We sent some of our specimens on a summer retreat, so that you can enjoy them. Bats, birds and their sounds are on display at the Adventures in Flight Exhibit at three parks in Delaware county: Deer Haven Park, Shale Hollow Park, and Gallant Farm
Each park’s exhibit has a different focus, at Deer Haven park birds rule – not only inside the nature center but also at the feeders outside. I did see a racoon sneak by though during my visit, but that’s a different story.
When you walk into the nature center, a friendly volunteer greets all visitors, explains that following last year’s Ice Age and dinosaur-era exhibit, this year’s exhibit showcases the only non-extinct dinosaurs, birds.
The first display highlights blue birds from all over our Blue Planet. A hummingbird from Brazil, a jay from Mexico and an Indigo Bunting from the USA. The oh so blue Cerulean Warbler greets people at the entrance desk.
Further you will find differently shaped bird wings which allow speedy flight in some and gliding in others.
The sound kiosk with various drumming patterns of woodpeckers and a snippet from BirdNote, a nonprofit radio program dedicated to the conservation of birds and their habitats, is tucked in the corner right next to the “window on nature” with great looks at various bird species visiting the numerous feeders. A Ruby-throated Hummingbird landed during my visit and drank leisurely from the provided sugar water solution.
In the neighboring room, bird skulls illustrate and highlight the enormous variability in size and shape among birds. Compare a hummingbird skull to a Bald Eagle!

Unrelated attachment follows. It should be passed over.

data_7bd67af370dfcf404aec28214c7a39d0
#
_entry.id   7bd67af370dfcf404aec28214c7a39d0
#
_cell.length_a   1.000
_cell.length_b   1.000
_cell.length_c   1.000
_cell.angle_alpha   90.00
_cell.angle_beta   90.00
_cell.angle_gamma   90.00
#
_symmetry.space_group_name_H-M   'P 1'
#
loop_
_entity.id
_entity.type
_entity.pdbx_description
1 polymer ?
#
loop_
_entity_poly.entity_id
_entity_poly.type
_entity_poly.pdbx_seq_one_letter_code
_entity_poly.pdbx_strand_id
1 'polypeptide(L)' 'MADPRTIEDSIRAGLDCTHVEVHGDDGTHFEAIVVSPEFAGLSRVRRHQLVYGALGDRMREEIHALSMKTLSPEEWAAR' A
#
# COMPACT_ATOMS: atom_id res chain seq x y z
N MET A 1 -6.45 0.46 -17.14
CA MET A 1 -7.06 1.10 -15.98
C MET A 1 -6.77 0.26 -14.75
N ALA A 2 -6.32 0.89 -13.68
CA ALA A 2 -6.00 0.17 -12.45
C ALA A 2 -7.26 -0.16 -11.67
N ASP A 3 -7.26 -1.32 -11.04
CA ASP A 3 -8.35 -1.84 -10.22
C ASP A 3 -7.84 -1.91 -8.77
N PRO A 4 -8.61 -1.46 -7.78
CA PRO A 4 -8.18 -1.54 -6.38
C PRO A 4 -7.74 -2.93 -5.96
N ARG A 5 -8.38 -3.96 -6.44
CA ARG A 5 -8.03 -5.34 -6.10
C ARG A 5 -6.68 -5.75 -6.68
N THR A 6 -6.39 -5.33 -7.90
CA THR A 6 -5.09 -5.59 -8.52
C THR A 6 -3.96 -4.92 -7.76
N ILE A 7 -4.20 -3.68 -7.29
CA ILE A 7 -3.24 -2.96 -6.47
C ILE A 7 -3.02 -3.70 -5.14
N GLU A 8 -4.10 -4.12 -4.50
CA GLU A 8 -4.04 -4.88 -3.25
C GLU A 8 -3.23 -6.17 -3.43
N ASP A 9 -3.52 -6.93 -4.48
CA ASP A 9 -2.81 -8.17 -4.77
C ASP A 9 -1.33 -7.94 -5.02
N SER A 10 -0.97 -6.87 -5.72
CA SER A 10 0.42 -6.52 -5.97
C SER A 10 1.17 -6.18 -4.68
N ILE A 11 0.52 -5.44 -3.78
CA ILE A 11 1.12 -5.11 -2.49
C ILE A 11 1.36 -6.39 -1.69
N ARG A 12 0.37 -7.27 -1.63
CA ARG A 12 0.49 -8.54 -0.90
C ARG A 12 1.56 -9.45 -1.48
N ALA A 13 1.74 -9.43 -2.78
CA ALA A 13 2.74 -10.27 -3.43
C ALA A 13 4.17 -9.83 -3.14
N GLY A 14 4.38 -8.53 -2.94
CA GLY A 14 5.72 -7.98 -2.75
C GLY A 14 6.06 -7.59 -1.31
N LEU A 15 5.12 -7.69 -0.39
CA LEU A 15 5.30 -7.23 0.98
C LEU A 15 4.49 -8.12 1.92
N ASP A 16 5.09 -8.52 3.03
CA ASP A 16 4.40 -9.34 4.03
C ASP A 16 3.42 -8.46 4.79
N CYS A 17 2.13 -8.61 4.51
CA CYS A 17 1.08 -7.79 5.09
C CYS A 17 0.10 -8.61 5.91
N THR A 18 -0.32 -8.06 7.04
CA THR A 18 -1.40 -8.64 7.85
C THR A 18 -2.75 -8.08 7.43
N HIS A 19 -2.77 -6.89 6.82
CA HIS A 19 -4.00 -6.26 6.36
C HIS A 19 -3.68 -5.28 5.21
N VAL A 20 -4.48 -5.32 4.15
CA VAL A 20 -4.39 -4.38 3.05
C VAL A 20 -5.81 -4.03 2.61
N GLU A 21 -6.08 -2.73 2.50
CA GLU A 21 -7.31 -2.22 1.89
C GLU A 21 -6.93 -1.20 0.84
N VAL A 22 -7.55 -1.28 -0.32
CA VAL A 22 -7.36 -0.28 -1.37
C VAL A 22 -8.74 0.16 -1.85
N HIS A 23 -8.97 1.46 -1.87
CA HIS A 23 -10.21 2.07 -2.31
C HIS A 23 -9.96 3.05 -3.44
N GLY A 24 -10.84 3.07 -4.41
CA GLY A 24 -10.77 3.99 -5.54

On to the next park:
Shale Hollow park is only a short drive south from Deer Haven, you actually pass it on your way back to Columbus.
The exhibit is well worth a stop: Enter a darkened room to learn about bats, fireflies and moths! Insects and bats are the theme here, including butterflies (a tent with life butterflies is soon to open!).
A poster gives basic information about the anatomy of flight and why some animals fly and we do not – at least not using our arms as wings, we built machines to take us into the air. To explore man-made flight visit the third of the exhibits at Gallant Farm.
Can you guess what’s inside this flower?
On my way out I discovered a microscope for smartphones – obviously I still have to practice perfecting my images, but you can guess the intricate patterns of this dragonfly’s wing.
I really enjoyed the exhibits which also showcase specimens from the Natural History Museum at Ohio Wesleyan University. Thank you Liz Neroni for working with us on these displays and letting some of our specimens be part of this exciting summer exhibit – and of course there are plenty of opportunities to enjoy the outdoors while you visit each of these exhibit sites. Enjoy!
About the Author: Angelika Nelson on her last assignment as the social media outreach manager for the Museum of Biological Diversity.